WWE SmackDown
Thursday, June 4
Toyota Center – Houston Texas

Anniversary of Destruction

It’s been nearly a year since Seth had nothing to carry to the ring and he looks sort of naked, especially sans J&J security; he’s just swinging his arms all awkwardly with his grumpiest face on. He picks up a steel chair on his way down, and stands in the middle of the ring, looking at it thoughtfully in his hand for a beat. There’s a sudden swelling of noise from the crowd, as they recognise the significance, and realise what this promo is going to be about (or as the sound crew manipulate hairdryer noise, whatever).

Rollins is here to remind you it’s the anniversary of when a chair, not unlike the one in his hand, helped him betray his brothers and end the Shield for good. He slowly unfolds it and lowers himself on it, and it’s a really cool, dramatic image as he casts a long shadow in the ring and recalls the unspeakable deeds he did, sounding more driven and serious than he has in a long time. Not bratty or whiny, but just a dangerous man who will do anything in his own self-interest. All this reminiscing ties in beautifully with the issue at hand, which is that Seth’s championship is in the hands of a man he just can’t shake, no matter how much he’d like to forget about him.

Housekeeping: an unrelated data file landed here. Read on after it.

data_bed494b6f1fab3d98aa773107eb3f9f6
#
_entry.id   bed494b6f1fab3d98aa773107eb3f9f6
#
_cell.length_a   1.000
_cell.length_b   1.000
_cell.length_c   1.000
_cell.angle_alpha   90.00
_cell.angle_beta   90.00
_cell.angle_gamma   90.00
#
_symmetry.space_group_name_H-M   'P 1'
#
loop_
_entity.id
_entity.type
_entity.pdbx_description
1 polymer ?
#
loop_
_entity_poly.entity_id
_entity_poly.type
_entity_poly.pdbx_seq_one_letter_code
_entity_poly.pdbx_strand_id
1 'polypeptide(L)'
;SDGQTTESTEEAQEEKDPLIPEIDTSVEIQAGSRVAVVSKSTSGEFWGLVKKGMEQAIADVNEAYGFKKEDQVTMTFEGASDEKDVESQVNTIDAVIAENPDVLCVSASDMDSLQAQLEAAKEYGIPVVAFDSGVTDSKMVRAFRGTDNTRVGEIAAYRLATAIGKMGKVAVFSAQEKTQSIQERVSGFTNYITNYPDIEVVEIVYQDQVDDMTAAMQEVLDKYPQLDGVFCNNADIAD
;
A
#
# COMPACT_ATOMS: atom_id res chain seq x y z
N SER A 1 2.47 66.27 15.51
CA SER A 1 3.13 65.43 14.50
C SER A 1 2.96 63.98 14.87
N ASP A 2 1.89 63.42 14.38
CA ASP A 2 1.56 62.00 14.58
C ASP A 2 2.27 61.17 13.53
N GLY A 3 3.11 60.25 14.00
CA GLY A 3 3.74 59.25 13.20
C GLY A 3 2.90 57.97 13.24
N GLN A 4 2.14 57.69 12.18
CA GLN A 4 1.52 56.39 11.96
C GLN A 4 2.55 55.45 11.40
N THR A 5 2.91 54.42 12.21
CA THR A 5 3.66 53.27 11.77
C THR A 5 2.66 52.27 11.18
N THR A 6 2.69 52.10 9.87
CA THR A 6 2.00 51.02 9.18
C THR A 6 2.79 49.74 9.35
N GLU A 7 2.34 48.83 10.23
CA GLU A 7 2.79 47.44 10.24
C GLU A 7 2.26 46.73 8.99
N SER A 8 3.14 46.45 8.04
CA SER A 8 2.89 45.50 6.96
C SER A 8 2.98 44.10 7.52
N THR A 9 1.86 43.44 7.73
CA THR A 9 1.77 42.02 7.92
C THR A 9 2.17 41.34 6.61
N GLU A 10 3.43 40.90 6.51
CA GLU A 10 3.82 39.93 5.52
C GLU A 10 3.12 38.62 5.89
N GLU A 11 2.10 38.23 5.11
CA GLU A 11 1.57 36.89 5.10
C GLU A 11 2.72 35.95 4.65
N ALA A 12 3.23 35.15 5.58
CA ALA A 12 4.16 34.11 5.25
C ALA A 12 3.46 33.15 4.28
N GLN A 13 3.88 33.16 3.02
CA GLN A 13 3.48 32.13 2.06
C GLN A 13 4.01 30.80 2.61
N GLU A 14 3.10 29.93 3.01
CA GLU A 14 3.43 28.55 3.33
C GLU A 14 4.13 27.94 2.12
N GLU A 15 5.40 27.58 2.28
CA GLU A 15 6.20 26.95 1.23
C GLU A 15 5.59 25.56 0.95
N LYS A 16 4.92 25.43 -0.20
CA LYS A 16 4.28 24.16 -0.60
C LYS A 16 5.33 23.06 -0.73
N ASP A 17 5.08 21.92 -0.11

The Endangered Species List

Ambrose butts in via sassy video interruption with the gold on his shoulder, and is poised beneath a ladder. Presumably he’s not too bothered about bad luck at this point. Dean says that being surrounded by the buffer of the Authority has made Seth weak, and that Dean himself has had to spend the year learning to survive on his own and has become tougher for it. If you forget for a moment that this survival in question involved a lot of comedy stipulations, spooky holograms and blowing up TVs in his own face, then that sounds pretty hardcore and awesome. It also illustrates an interesting dichotomy: pampered authority posterboy vs desperate survivalist from the streets.

WWE Tag Team Championship Number One Contenders Match – PTP vs The Ascension vs The Lucha Dragons